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Taiwan's two main political parties have revealed that they have been the subject of prolonged hacking campaigns from IP addresses originating in China, in yet another sign of the growing number of state-level attacks being launched from the country.
The China Post reported on Wednesday that the Democratic Progressive Party and the ruling Kuomintang party had been hacked over a period of several months.
Presidential campaign schedules and other materials were harvested from party officials' emails, the report said, forcing the parties to set up information security workshops and revert to written or spoken messages.
Many of the hackers' IP addresses were traced back to China, while others included the Malaysian branch office of the Chinese Xinhua News Agency and, more surprisingly, the Taiwanese parliament's own Research, Development and Evaluation Commission.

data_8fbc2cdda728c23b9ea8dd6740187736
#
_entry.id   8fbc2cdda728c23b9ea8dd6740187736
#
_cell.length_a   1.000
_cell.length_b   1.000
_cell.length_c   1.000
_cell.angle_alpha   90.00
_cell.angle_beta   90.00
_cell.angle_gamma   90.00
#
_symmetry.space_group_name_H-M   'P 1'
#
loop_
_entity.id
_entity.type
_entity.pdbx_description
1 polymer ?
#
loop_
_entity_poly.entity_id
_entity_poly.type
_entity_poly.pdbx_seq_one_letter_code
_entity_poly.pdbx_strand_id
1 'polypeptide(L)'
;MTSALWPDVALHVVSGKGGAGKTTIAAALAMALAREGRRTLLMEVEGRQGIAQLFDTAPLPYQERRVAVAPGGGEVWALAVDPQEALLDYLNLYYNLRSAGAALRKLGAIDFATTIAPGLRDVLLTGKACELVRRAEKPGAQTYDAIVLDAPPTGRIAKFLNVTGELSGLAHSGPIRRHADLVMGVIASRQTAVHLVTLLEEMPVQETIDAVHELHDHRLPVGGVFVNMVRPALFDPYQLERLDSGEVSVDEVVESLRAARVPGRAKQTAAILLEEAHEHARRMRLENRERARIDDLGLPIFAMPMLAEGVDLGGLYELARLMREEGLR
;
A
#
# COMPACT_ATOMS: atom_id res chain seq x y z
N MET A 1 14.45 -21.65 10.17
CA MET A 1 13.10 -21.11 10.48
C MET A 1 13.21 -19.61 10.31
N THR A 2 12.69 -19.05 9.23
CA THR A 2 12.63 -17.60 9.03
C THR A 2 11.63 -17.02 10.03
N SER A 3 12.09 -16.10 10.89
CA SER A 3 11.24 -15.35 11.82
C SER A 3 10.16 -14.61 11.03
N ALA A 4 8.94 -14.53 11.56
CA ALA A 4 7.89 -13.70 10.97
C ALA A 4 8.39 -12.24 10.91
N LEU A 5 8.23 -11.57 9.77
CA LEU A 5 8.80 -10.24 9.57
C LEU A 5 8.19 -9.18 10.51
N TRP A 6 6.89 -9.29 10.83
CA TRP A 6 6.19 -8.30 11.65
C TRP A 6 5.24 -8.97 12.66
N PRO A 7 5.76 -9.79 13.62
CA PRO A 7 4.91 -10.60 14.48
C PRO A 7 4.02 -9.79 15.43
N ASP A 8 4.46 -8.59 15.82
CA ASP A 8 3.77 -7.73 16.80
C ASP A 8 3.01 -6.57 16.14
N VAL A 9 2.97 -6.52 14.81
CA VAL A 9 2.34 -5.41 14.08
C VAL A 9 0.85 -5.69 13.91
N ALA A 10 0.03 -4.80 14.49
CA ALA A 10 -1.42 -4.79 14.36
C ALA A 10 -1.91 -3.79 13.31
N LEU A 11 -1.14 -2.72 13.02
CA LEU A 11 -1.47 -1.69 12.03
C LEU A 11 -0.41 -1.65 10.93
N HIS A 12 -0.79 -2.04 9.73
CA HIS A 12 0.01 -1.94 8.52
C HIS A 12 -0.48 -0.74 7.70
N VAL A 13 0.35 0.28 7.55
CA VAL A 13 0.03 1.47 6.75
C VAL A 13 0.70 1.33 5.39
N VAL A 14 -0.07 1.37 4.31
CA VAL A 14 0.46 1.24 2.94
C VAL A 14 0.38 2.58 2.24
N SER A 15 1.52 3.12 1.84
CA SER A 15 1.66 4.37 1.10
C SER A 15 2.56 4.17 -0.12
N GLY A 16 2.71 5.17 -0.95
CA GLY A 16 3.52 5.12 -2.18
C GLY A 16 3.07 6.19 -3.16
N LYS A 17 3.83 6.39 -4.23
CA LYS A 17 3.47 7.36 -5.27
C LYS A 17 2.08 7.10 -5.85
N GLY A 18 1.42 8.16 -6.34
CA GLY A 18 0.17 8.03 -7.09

The scale and duration of attacks led Democratic Progressive Party chairwoman Tsai Ing-wen to brand them well organised and "state-level".
The latest revelations add more weight to the argument that the five-year cyber espionage campaign dubbed Operation Shady RAT by McAfee was carried out in collusion with the Chinese authorities.
The report pointed to three targets in Taiwan including one within the government and an electronics company.
What's clear from these latest findings is that the percentage of these intrusions which get found out and subsequently publicised is hugely outnumbered by those that remain covert.